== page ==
Peter Jackson

In “The Hobbit: The Battle of the Five Armies,” war is glorious and sorrowful — it is the stuff of legend, and, as the title suggests, it is the point. If you enter the movie theater looking for character nuance or an exploration of the great themes that prompt the titular onslaught, then turn away from this third and last chapter in a series of films based on J.R.R. Tolkien’s children’s book. But if your eye is fixed on baser things, like rip-roaring action and some genuinely inspired fantastical sequences, then, in honor of the dwarf king Thorin’s final request to his company, I will follow you, one last time.

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Director Peter Jackson’s “The Hobbit: An Unexpected Journey,”—the first chapter in a prequel trilogy to “The Lord of the Rings”—is a lighthearted fantasy adventure about the homebody Bilbo Baggins (played brilliantly by Martin Freeman) whose quiet, idyllic home is invaded by thirteen dwarves looking for a burglar to help them reclaim their homelandthe great dwarf kingdom of Ereborfrom the dragon Smaug. Not fond of adventures, or anything at all except his books, maps, and garden, Bilbo is initially reluctant to leave his home and set off for a journey that will either claim his life, or change him forever, but will most certainly make him “late for dinner”—Bilbo’s first concern when the wizard Gandalf (Ian McKellen) approaches him, “looking for someone to share in an adventure.”

But the adventure doesn’t begin until after a lengthy exposition, a few dwarf songs, and a hearty meal that leaves poor Bilbo’s pantry the most desolate locale in a movie filled with more jokes, snot gags, and pleasant vistas than the entirety of “The Lord of the Rings” trilogy. “An Unexpected Journey” has a much lighter tone than its predecessors, which ultimately makes the movie something quite easy to marvel and laugh at, as opposed to being a story in which we can truly be emotionally invested. Peacetime in Middle-earth doesn’t allow for the apocalyptic portents of doom that made the “Rings” trilogy so compelling. Instead, this movie lacks any sense of urgency or suspense, taking its time with expansive shots of its characters walking atop a snow-capped mountain at a leisurely pace as the main musical theme pounds in the background, doing its best to convince the audience that great and terrible feats are ahead.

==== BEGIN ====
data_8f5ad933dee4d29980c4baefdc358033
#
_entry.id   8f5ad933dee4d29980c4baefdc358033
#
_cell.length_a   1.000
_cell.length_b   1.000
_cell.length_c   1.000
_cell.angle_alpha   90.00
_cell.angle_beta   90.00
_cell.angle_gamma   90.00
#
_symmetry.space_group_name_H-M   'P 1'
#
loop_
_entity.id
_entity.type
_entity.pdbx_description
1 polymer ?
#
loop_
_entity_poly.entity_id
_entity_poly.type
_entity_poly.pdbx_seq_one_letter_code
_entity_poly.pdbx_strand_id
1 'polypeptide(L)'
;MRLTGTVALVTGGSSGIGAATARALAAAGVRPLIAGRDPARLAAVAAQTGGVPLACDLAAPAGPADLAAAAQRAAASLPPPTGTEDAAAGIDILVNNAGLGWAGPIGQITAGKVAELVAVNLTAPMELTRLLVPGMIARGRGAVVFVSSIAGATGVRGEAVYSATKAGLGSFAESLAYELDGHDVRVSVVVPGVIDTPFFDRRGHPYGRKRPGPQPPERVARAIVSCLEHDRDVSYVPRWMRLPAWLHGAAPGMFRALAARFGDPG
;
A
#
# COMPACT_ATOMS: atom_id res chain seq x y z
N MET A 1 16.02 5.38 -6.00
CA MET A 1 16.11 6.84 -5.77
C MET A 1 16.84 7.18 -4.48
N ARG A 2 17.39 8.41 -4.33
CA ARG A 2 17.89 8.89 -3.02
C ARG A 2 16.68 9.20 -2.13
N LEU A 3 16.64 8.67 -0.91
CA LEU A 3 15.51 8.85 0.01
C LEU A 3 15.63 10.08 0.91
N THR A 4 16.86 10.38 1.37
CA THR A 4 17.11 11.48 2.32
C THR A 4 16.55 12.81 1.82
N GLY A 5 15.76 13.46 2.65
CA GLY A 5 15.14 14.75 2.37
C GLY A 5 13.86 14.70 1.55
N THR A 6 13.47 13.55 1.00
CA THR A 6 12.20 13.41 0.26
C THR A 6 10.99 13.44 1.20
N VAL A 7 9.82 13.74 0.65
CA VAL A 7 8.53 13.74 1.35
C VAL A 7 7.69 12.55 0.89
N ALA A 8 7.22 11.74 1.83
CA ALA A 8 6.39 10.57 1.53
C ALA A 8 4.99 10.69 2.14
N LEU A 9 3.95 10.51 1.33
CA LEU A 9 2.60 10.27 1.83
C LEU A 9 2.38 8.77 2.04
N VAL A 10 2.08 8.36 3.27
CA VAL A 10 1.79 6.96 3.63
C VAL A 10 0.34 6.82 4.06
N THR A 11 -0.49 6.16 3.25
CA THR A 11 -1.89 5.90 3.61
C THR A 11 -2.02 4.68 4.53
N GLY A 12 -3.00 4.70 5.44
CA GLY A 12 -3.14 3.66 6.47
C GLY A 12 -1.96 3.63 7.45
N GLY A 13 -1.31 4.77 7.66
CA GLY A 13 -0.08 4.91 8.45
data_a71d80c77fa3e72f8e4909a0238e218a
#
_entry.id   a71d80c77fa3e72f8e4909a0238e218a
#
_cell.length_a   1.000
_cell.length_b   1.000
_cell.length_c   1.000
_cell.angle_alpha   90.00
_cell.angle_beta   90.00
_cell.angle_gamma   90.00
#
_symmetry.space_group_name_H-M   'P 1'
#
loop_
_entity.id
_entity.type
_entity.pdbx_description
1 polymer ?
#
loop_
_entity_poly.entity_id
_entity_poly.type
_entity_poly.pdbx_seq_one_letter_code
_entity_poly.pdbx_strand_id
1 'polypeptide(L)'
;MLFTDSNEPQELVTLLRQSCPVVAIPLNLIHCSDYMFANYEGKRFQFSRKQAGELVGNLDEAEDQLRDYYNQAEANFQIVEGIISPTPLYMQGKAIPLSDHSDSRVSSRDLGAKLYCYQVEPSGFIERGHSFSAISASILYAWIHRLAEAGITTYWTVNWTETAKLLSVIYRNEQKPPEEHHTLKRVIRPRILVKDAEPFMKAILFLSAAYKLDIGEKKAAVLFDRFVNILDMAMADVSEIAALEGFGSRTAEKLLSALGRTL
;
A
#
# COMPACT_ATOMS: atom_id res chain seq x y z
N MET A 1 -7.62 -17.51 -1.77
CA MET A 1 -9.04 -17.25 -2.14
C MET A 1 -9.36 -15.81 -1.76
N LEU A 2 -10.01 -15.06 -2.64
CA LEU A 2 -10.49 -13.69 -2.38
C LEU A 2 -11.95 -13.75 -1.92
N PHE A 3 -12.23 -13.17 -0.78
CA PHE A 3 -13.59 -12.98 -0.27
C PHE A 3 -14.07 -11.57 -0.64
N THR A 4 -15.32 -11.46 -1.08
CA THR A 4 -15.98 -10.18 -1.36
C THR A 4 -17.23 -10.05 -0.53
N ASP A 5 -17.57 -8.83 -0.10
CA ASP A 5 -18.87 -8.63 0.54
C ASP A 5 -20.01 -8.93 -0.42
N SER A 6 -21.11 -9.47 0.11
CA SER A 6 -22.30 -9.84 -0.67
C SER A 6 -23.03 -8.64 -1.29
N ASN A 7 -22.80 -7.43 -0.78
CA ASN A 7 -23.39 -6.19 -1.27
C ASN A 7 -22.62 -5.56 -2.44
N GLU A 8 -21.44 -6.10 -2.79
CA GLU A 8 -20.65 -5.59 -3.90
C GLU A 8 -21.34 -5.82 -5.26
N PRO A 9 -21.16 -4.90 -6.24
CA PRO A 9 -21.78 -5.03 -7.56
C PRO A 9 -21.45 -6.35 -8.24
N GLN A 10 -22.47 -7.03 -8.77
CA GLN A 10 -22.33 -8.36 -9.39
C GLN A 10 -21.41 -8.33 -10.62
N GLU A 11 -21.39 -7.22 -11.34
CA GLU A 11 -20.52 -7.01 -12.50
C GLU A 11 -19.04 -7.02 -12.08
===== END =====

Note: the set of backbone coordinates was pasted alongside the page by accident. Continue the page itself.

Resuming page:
In “An Unexpected Journey” the only notable stakes seem to be Bilbo’s childhood fancies, his repressed longing for greater things beyond his safe, comfortable home, and the pride of the very serious dwarf leader Thorin Oakenshield (a brooding Richard Armitage), whose intense glare disguises a deep pain and vulnerability. Only between Bilbo and Thorin is there any kind of interpersonal tension amongst a colorful company of fifteen. Not until after a great deal of time and some courageous deeds do Bilbo and Thorin resolve their differences, a resolution that never feels earned and is altogether introductory from the perspective of character development. Despite the fact that we sometimes share Thorin’s oppressive pride and feel just as defeated as he does when he’s thrown down in battle at the hands of his great enemy, the pervasive introductory feel of much of the movie doesn’t allow for much emotional resonance.

The movie seems to use underdeveloped musical themes, an underdeveloped plot, and underdeveloped characters to hint at greater things to come. That may seem appropriate considering this is only the first part of a trilogy, but it nonetheless hinders the movie from being wholly successful on its own. The one aspect that doesn’t feel underdeveloped is the mythology of Middle-earth.

Sometimes it seems as if the movie is more interested in its own lore than engaging its audience. “An Unexpected Journey” never misses a moment to draw attention to the name of some famous blade or recount the evil history of an old, abandoned fortress. It is so encyclopaedic that it becomes a much more fantastical experience than the “Rings” trilogy. There’s constant talk of witchcraft, the five wizards of Middle-earth, racial tensions between dwarves and elves, and the threat of a nameless necromancer. We even see Gandalf dabble in his own blend of magic turning honeycombs into wizard grenades in a climactic battle against a fearsome orc chief who sometimes goes by the name of Azog the Defiler, but is just as often referred to as The Pale Orc. Many audience members will revel in this extensive appreciation of the mythos, while others may be mystified and put off because there is no emotional weight supporting the references.

Though “An Unexpected Journey” is full of shortcomings, it’s still an enjoyable adventure and quite an achievement when it comes to sheer spectacle, the way it uses its mythology to reach visual heights only possible in Middle-earth. But even the most thrilling set pieces feel a little underwhelming. Because of the movie’s overall lack of urgency, the scenes of great spectacle—mere consequences of Middle-earth’s inherent majesty—seem to have been approached from an indifferent perspective. Many of these scenes feel commonplace, as if we shouldn’t expect anything but vulgar, horse-stealing trolls and malevolent goblin kings to cause some problems for our heroes. In one scene, what begins as a treacherous thunderstorm turns even more precarious for Bilbo and the dwarves when colossal mountains turn into anthropomorphised rock giants and battle each other in their own form of hand-to-hand combat. “The legends are true!” exclaims the likable dwarf Bofur, as if he’s forgotten he’s in Middle-earth where just about anything can happen for no particular reason.